While initial forecasts for 2020 predicted slumping revenues and profits amid pandemic fears, the final verdict is anything but that. Over the past year, retail sales for technology industry increased 31% in 2020 over 2019 according to a Consumer Technology Association report. Sales of tech products increased rather than pulling back if anything. However, increased demand for tech should not make us forget the environmental impact of developing and producing hardware. To celebrate Earth Day this year, we spotlight at some of the greenest companies in tech.
To find the top sustainable tech companies, we look at several factors, including how much green power they use, their sustainability practices, and use of hazardous chemicals. Green power, as defined by the Environmental Protection Agency is power produced from “…solar, wind, geothermal, biogas, eligible biomass, and low-impact small hydroelectric sources.” On the sustainability side, we take into consideration usage of recycled materials in product and overall sustainable design.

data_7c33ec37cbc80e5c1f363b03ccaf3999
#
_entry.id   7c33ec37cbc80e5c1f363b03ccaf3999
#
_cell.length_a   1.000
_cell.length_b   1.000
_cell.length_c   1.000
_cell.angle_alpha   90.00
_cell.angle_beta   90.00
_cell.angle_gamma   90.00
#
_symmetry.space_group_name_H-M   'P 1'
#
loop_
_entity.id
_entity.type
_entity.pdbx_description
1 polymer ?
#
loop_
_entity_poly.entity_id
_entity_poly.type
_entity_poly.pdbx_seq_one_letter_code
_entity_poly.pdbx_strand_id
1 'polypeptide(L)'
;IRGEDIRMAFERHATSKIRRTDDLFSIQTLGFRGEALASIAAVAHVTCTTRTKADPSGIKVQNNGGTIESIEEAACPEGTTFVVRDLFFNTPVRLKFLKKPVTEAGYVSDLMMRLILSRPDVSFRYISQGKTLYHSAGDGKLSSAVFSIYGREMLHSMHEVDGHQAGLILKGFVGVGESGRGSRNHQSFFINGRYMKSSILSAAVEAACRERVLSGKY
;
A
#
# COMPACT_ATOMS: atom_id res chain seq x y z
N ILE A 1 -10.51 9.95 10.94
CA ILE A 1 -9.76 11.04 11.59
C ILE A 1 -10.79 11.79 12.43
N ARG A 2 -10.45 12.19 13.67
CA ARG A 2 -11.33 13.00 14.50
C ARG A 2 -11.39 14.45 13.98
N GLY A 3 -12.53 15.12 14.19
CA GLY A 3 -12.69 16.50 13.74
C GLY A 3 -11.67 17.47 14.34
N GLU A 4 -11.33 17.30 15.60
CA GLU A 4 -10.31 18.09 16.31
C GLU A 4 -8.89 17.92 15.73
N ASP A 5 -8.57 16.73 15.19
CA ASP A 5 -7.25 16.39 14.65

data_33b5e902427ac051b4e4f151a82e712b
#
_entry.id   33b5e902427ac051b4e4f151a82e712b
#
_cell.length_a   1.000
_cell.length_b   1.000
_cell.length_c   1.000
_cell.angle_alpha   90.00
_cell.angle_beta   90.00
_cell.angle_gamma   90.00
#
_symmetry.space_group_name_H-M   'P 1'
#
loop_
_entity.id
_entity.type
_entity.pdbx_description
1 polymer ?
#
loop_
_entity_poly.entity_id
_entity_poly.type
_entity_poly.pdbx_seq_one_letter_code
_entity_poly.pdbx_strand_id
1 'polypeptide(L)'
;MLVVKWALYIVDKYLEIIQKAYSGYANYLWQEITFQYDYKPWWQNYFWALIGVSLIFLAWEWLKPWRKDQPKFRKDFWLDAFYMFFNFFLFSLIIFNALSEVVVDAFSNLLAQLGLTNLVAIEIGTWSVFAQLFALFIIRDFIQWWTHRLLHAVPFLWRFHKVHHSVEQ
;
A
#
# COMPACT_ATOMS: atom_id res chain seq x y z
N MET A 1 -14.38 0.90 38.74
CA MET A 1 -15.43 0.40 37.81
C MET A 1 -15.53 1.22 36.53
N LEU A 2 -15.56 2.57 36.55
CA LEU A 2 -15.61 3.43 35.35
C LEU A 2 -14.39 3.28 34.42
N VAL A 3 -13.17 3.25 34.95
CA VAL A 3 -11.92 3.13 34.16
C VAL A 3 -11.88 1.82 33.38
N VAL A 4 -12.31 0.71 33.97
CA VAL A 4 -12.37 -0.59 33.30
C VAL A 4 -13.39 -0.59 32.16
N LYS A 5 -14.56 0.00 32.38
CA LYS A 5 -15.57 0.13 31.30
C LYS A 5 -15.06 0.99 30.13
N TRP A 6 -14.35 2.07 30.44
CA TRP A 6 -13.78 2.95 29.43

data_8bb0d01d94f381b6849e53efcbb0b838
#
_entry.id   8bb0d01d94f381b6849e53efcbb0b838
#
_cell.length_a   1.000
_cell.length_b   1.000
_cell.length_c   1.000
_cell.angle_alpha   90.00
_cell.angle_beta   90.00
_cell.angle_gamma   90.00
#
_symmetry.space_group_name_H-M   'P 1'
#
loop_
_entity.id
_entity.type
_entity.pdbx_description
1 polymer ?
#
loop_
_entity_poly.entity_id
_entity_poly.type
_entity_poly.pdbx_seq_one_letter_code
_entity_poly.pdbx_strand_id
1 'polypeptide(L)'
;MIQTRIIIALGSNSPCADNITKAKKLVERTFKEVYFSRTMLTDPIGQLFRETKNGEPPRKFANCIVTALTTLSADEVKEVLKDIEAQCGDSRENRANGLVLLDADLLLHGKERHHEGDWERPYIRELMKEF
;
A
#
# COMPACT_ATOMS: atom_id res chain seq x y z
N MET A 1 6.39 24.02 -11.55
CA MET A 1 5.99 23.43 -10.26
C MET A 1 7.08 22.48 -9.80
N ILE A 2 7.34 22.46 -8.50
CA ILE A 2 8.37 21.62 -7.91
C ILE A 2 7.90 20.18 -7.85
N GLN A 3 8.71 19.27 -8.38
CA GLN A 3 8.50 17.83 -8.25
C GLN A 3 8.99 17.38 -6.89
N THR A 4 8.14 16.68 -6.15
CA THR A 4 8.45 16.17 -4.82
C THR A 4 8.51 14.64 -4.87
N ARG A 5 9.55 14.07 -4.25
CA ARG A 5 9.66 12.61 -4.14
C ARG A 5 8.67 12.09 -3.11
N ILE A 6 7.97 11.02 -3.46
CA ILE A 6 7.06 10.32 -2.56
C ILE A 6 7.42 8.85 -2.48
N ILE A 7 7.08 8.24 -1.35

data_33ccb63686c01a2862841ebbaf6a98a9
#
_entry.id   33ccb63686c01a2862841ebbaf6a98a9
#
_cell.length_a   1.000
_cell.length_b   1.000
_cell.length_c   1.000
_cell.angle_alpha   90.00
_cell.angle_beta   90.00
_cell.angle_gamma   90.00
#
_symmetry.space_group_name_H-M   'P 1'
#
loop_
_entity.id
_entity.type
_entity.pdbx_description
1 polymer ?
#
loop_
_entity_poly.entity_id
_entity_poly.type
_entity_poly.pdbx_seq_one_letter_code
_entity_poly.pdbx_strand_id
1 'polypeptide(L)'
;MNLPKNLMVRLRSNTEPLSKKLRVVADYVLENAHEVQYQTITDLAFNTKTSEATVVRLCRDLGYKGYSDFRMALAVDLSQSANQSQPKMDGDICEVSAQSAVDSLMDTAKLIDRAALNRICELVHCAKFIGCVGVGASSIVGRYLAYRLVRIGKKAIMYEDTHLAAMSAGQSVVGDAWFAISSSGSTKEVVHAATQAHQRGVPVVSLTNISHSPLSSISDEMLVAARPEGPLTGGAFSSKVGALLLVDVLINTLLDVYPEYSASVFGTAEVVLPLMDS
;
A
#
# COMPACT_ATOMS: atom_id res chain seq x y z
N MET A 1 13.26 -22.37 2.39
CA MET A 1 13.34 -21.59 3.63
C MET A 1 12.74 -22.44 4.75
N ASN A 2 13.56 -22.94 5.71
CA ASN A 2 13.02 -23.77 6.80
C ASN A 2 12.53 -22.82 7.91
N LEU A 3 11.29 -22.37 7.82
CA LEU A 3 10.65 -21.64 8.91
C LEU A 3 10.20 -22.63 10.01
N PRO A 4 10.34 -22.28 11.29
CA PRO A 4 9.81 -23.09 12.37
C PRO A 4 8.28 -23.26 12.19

Google sits atop the EPA’s Green Power Partnership list of tech and telecom companies using the highest amount of green power, with 7,492,567,647 kWh annual power usage. The percentage of their power usage derived from green sources sits at 106%, reflecting their purchases of green power credits. Their green power comes entirely from solar and wind resources. Google’s parent company Alphabet Inc. also ranked number 1 on the 2021 Clean200 list, a ranking of publicly traded companies using clean power.